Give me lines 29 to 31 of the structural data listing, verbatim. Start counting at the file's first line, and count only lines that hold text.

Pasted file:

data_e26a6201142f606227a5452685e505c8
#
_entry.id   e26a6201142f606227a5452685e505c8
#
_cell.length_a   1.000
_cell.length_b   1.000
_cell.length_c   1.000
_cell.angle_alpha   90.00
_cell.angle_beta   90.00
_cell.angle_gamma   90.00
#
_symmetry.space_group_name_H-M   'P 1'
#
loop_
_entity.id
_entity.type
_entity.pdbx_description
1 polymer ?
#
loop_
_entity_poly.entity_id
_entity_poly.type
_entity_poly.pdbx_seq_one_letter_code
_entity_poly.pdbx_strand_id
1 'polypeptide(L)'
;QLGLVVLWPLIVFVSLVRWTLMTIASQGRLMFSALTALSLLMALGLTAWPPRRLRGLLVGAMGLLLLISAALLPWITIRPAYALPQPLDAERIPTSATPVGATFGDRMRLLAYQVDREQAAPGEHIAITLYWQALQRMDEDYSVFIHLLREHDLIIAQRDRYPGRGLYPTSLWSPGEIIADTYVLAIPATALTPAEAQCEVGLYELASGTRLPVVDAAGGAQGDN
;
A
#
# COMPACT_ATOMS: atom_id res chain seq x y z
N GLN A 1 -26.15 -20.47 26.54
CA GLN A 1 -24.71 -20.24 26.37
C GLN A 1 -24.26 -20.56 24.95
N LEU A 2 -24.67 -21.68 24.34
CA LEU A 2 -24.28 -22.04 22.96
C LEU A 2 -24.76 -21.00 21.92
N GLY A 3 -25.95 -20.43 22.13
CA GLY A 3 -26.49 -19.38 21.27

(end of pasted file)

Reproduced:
#
# COMPACT_ATOMS: atom_id res chain seq x y z
N GLN A 1 -26.15 -20.47 26.54